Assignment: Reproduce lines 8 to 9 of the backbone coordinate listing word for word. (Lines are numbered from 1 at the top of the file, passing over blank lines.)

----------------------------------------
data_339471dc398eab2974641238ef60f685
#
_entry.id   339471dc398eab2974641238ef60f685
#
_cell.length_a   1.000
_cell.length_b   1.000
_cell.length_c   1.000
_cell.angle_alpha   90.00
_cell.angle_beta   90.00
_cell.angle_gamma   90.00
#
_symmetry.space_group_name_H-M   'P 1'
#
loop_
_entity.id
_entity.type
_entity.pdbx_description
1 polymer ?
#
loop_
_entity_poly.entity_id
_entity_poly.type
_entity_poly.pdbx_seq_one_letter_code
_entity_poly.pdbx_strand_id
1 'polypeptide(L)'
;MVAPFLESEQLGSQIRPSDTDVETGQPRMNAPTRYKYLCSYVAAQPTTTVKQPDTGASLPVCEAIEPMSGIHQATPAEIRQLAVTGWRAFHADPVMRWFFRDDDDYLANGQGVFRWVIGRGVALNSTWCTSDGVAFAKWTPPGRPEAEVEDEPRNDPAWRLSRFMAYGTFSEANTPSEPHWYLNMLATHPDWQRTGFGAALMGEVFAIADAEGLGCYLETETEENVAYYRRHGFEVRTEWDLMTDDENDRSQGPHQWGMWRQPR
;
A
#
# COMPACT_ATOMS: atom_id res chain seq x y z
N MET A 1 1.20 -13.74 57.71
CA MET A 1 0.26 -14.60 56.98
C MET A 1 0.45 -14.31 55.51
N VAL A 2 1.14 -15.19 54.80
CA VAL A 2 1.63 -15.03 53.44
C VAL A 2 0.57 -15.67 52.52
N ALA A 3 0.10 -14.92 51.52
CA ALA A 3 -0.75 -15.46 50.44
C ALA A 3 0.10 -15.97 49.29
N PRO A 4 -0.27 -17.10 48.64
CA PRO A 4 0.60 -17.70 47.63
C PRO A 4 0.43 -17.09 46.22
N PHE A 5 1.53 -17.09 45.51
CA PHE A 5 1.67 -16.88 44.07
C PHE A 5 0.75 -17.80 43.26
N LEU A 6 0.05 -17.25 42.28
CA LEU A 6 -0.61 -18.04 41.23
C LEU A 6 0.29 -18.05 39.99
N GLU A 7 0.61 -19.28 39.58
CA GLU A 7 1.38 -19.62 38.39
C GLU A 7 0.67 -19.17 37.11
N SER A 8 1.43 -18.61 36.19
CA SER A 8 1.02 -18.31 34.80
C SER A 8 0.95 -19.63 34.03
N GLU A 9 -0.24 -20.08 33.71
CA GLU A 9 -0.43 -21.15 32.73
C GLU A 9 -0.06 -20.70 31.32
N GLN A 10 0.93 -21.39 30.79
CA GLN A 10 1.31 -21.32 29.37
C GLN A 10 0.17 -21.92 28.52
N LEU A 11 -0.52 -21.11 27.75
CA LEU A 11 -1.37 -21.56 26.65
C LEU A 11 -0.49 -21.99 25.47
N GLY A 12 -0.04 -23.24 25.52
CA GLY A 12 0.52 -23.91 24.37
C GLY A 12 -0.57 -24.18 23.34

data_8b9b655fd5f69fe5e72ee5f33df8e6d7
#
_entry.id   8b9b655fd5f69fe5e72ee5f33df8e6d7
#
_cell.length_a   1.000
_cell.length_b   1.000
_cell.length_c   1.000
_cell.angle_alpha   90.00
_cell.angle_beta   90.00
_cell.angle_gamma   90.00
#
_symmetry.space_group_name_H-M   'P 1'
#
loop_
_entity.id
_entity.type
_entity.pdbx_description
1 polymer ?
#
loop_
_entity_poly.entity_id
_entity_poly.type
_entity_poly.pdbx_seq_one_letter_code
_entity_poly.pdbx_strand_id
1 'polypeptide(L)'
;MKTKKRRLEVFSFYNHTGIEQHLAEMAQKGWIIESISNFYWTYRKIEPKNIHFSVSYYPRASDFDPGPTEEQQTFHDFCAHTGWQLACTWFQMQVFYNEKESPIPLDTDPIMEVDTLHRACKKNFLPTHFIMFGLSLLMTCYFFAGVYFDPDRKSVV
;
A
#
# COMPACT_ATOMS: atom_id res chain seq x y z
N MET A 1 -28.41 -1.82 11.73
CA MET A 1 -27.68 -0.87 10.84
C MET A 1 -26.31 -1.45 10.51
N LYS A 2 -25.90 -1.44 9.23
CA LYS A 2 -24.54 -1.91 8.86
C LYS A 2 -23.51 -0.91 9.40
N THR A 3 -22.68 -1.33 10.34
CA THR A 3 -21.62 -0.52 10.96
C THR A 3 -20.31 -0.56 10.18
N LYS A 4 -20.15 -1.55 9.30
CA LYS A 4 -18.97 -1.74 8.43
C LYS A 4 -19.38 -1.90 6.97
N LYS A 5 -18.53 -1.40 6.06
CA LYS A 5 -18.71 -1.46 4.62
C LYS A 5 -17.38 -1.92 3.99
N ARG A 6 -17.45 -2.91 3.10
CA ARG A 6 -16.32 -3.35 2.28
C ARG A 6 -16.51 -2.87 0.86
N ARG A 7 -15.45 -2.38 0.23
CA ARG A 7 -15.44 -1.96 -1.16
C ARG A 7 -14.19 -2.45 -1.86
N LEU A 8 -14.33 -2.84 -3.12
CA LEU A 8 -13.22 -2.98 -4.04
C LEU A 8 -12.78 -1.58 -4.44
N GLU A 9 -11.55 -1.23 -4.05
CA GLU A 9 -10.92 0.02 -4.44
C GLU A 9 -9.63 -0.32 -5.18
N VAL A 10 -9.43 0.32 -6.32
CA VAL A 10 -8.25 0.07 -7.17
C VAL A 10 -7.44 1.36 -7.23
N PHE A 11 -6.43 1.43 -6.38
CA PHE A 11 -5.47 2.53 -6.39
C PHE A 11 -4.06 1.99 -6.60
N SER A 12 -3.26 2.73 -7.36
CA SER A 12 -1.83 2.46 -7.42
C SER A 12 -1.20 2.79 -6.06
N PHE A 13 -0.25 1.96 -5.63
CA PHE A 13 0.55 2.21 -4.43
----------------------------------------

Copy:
_cell.angle_alpha   90.00
_cell.angle_beta   90.00